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Yquem

Château d'Yquem is a Premier Cru Supérieur (Fr: "Superior First Growth") wine from the Sauternes, Gironde region in the southern part of the Bordeaux vineyards known as Graves. In the Bordeaux Wine Official Classification of 1855, Château d'Yquem was the only Sauternes given this rating, indicating its perceived superiority and higher prices over all other wines of its type. Yquem's success stems largely from the site's susceptibility to attack by "noble rot" (Botrytis cinerea).

Wines from Château d'Yquem are characterised by their complexity, concentration and sweetness. A relatively high acidity helps to balance the wine's sweetness. Another characteristic for which Château d'Yquem wines are known is theirlongevity. With proper care, a bottle will keep for a century or more. During this time, the fruity overtones will gradually fade and integrate with more complex secondary and tertiary flavours.

Since 1959 (though not every year), Château d'Yquem has also produced a dry white wine called Ygrec (Fr: the letter "Y"), made from an equal blend of Sémillon and Sauvignon blanc.

The vineyard has 126 hectares (310 acres) in the Sauternes appellation, though only 100 hectares (250 acres) are in production at any time. Each year, vines from two to three hectares are grubbed up and left fallow for a year. Since grapes from newly planted vines are not worthy of the chateau name for five to seven years, about 20 hectares are held in reserve each year. The vines consist of 80% Sémillon and 20% Sauvignon blanc, though the latter's vigour implies the proportions are more nearly equal in the final wine.

Harvesting is carefully timed, and on average six tries through the vineyard are undertaken each year to ensure that only the botrytized grapes are selected. The yield averages nine hectolitres per hectare (2.5 acres), compared to the usual twelve to twenty hectolitres per hectare in Sauternes. The grapes are pressed three times and transferred to oak barrels for maturation over a period of about three years.

On average, 65,000 bottles are produced each year. In a poor vintage, the entire crop is deemed unworthy of bearing the Château's name and sold anonymously; this happened nine times in the 20th century: 1910, 1915, 1930, 1951, 1952, 1964, 1972, 1974, and 1992 and in the 21st century one time: 2012.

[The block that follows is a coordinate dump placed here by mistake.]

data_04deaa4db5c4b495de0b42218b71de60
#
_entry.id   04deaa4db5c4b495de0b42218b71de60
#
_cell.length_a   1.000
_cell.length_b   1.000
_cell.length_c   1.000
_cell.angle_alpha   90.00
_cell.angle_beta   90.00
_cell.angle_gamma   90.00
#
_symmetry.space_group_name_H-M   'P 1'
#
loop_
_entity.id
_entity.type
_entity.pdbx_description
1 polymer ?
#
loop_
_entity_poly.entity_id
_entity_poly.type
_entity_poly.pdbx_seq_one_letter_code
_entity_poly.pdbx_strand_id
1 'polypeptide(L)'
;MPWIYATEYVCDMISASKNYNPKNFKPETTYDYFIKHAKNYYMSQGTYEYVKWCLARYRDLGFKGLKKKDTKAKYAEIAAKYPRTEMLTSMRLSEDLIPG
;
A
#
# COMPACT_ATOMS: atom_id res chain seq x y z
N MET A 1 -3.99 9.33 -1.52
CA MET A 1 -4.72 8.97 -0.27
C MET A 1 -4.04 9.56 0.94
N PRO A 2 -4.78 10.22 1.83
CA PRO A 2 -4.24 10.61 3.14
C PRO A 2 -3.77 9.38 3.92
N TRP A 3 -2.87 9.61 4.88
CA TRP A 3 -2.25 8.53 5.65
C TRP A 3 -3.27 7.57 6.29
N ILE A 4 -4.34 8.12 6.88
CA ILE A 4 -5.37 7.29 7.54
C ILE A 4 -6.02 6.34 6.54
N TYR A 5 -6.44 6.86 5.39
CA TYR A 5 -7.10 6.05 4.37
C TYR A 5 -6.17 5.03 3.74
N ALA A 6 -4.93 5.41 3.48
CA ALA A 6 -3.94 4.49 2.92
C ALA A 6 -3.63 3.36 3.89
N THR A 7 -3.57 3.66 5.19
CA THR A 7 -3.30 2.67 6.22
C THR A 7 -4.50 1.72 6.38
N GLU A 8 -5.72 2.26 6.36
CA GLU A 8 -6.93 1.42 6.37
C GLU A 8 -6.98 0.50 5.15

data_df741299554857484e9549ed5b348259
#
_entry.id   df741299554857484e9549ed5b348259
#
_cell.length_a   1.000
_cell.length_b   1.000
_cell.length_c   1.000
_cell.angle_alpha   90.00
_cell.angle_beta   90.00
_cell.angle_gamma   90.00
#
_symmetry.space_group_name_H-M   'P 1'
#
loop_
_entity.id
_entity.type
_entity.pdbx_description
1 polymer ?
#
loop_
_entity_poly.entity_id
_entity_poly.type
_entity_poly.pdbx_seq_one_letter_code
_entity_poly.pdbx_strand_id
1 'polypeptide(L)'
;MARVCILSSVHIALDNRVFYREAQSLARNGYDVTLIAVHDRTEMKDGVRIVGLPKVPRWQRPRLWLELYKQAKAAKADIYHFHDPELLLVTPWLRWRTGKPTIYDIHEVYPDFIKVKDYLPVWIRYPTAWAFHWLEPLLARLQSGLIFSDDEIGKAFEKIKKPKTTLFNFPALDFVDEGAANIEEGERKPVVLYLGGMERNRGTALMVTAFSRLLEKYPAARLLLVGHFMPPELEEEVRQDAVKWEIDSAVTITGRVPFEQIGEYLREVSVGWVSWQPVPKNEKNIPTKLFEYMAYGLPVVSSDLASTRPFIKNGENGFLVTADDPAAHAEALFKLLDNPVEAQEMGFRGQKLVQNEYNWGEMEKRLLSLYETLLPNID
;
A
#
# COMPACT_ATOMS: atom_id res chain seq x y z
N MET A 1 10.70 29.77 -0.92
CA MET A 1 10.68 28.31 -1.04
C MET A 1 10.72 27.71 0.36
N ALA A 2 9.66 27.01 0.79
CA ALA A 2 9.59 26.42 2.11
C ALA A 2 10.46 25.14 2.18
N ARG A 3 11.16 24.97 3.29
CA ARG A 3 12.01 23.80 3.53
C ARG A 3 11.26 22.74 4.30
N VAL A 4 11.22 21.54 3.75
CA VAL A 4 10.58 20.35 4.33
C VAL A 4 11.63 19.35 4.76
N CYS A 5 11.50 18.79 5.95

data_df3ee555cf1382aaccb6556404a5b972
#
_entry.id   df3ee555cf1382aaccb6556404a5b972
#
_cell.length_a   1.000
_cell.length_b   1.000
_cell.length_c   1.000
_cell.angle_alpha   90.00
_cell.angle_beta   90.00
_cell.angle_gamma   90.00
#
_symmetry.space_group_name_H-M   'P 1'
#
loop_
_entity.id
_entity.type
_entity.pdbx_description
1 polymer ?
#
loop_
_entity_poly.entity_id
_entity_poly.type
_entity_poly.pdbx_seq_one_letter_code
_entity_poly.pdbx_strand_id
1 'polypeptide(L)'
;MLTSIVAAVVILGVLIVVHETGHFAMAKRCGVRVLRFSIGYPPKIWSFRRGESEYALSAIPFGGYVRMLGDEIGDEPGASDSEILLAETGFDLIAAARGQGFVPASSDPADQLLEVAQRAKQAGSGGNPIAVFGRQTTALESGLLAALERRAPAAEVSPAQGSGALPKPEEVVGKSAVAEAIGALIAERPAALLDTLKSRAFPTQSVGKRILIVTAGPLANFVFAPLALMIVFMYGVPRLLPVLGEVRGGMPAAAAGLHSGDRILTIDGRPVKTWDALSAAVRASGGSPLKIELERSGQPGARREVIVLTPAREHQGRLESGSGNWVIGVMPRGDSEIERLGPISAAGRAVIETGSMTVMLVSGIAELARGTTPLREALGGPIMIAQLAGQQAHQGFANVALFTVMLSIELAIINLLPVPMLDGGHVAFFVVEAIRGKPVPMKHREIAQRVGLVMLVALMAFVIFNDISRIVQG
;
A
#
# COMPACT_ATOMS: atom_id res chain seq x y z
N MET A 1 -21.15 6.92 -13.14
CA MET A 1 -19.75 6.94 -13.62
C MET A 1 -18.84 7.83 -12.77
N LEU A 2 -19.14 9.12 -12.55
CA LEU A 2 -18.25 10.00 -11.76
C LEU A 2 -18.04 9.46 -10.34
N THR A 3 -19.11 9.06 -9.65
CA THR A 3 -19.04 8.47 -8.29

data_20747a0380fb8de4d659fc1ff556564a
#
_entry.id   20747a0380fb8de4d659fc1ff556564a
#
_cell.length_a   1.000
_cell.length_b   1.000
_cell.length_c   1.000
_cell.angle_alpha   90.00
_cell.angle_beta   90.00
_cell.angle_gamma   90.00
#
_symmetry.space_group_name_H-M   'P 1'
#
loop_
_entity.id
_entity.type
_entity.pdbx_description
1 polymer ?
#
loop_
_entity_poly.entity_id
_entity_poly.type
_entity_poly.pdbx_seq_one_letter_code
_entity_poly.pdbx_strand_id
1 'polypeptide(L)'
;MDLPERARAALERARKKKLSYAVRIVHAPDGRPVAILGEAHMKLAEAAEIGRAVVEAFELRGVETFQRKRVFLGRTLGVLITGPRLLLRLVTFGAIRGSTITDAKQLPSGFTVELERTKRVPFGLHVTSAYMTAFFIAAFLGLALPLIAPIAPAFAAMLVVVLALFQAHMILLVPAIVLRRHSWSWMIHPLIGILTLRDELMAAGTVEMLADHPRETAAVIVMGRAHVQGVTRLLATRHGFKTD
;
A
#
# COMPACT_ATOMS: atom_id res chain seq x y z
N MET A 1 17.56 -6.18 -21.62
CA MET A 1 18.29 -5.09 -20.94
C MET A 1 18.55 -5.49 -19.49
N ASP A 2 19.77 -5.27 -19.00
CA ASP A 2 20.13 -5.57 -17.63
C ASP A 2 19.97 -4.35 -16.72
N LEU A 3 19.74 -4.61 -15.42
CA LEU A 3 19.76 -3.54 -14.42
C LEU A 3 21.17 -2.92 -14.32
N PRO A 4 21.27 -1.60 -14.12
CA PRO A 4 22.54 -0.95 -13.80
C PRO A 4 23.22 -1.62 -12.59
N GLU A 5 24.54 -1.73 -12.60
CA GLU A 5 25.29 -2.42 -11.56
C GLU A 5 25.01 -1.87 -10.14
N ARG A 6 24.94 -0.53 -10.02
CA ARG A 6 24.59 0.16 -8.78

White

2006

Yquem

Bordeaux

96-98+ RP

Mint 

12x75cl

5

IB

Still Wine

96-98+ Robert Parker

While no surprise here, this wine, which will be bottled in 2009, is certainly this estate’s greatest effort since their 2001. It completely outclasses everything from the appellation, but even when you’re number one, that’s often hard to do. This light gold wine offers up a sensational smorgasbord of aromas including huge honeyed pineapple and other caramelized tropical fruit flavors, massive richness, and a viscous, unctuous texture with the oak beautifully integrated. The wine has enough acidity to buttress its full-bodied mouthfeel, but this is not by any means the sweetest or most alcoholic of the d’Yquems I have tasted. In fact, in the range of d’Yquems, this is a powerful wine, but it is one built more on finesse and elegance, a la the 1988. Nevertheless, this wine will prove to have 50+ years of longevity. The finish, the mid-palate, the sensation of looking at a skyscraper of Semillon with a small dosage of Sauvignon, is impressive. Like all of the sweet wines of Barsac and Sauternes, one can drink this young, but the nuances and complexities really don’t emerge for at least a decade, especially in the case of a wine such as this. Bravo!

 

95+ Neal Martin

Served from an ex-chateau bottle. The 2006 Chateau d’Yquem has a slightly reticent bouquet at first that unfolds in the glass. There aromas are well-behaved at first, but then start having some fun with lovely scents of dried honey, dried quince, marzipan and beeswax. Delving further into the aromatics there is a hint of spice and white pepper. The palate is extremely well-balanced with a viscous opening. There is great harmony and composure here – certainly not as voluminous or ravishing as the 2009 – but a controlled and very focused Yquem with a slight saltiness coming through toward the finish. The edginess is absorbing and it should play out nicely with bottle age. This could be the dark horse between the 2001 and 2009. Drink now-2050. Tasted March 2014.


Price: £2,184.00

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